Whether its rain, freezing rain, snow or gusty winds, it's likely some combination of that mix will be part of your forecast between Saturday night and Monday night. Environment Canada has updated its long list of Watches, Warnings and Statements for the province as a Montana low makes its way to the province.

The forecaster has extended the Special Weather Statement for the Red River Valley and Southeastern Manitoba, including the Morden, Winkler, Altona, Emerson and Morris regions. A Blizzard Warning is now in place for all of southwestern Manitoba, as far east as the Pilot Mound and Manitou regions, with the Carman area now under a Winter Storm Warning.

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"We continue to see some uncertainty with the exact track of this particular storm," explained CMOS Accredited Weathercaster Chris Sumner. "That's typical with a Colorado low or Montana low-like system. Why it's so crucial this time around is there will be a fairly sharp line between significant impacts due to heavy snow and winds, and somewhat lesser impacts due to a snow rain mix leading to lower accumulations initially, before a complete changeover to snowfall. That line is hovering somewhere over the Red River Valley, meaning that region and eastward, at least as of right now, could see less snow than areas further west and north."

According to Environment Canada, snow will begin Saturday evening, with 2 to 5 cm expected Saturday night over southeastern sections of the province. Visibility will be reduced in snow and blowing snow with gusts of 60 to 70 km/h. There is a risk of freezing rain Saturday night and Sunday morning as the precipitation transitions to rain or a rain/snow mix. In these same areas, 5 to 10 mm of rain is possible on Sunday, before precipitation transitions back to snow Sunday night with another 4 to 8 cm of snow possible.

Sumner, again, stressed areas remaining within the Special Weather Statement will be impacted by this storm, and will see travel conditions deteriorate throughout Sunday in some regard.

"As an area of warm air is pulled into the leading edge of the system Saturday night into Sunday morning, that means a higher chance of freezing rain developing before a changeover to rain if temperatures push above zero as currently forecasted for Sunday," he said. "The current guidance is for temperatures to remain above freezing Sunday for the Red River Valley and Southeastern Manitoba, before dropping overnight, meaning a changeover to snowfall Sunday evening and into Monday morning."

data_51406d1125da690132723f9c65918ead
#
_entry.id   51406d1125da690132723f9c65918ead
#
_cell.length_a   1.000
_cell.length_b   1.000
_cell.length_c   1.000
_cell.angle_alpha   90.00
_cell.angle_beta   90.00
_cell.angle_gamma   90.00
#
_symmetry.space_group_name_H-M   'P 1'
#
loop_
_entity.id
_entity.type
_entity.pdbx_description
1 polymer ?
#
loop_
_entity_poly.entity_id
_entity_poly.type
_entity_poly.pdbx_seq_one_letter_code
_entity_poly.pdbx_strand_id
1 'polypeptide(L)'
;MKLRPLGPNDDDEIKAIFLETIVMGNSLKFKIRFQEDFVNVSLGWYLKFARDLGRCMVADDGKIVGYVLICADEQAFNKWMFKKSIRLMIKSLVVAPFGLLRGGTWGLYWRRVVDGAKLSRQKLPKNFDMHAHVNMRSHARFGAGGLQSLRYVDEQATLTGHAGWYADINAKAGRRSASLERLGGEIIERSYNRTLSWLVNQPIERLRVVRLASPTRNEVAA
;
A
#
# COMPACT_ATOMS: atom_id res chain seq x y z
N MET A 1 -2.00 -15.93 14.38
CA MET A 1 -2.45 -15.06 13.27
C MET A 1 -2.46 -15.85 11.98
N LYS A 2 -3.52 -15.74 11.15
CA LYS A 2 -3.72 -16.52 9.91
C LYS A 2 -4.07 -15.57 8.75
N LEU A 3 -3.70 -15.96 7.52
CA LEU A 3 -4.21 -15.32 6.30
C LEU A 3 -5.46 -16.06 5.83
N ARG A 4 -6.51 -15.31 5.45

Sumner added as the low pressure system's track continues to develop, so will the area of that rain/snow line.

"With that in mind, it's difficult to say just how much snow may fall in the Red River Valley and Southeastern Manitoba, but it continues to look like it will be substantially less than the hardest hit regions in the western half of Manitoba," he said. "Depending on how this system pulls into the province, we could still see changes, so please keep a close eye on the forecast," he noted.

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Meanwhile, for the southwestern part of the province, it is a much different story, with a high level of certainty regarding substantial snowfall between Saturday night and Monday morning.

"As the system strengthens Saturday night, snowfall rates and wind speeds will increase creating blizzard conditions," explained the Warning issued by Environment Canada Saturday morning. "Blizzard conditions will improve Sunday evening as wind speeds weaken, but heavy snow will continue to Monday morning. Travel is expected to be very difficult, or impossible, due to near-zero visibility. Rapidly accumulating snow will make travel difficult. Road closures are possible."

At this point, 25 to 35cms of snow is likely across the Southwestern portion of the province.

Impacts from this low will continue into Monday, and it will be Monday night before it finally has moved out of our area.

This storm comes on the heels of the Manitoba Hydrologic Forecast Centre's latest Spring Flood Outlook which indicated a low to moderate risk of flooding in the Red River Valley, and a low risk for the Assiniboine and Souris.

"The Manitoba Hydrologic Forecast Centre will analyze the data from the precipitation system once it clears the province, and factor this information into the March Flood Outlook Report, which will be released in late March," stated a late Friday afternoon news release from the Province.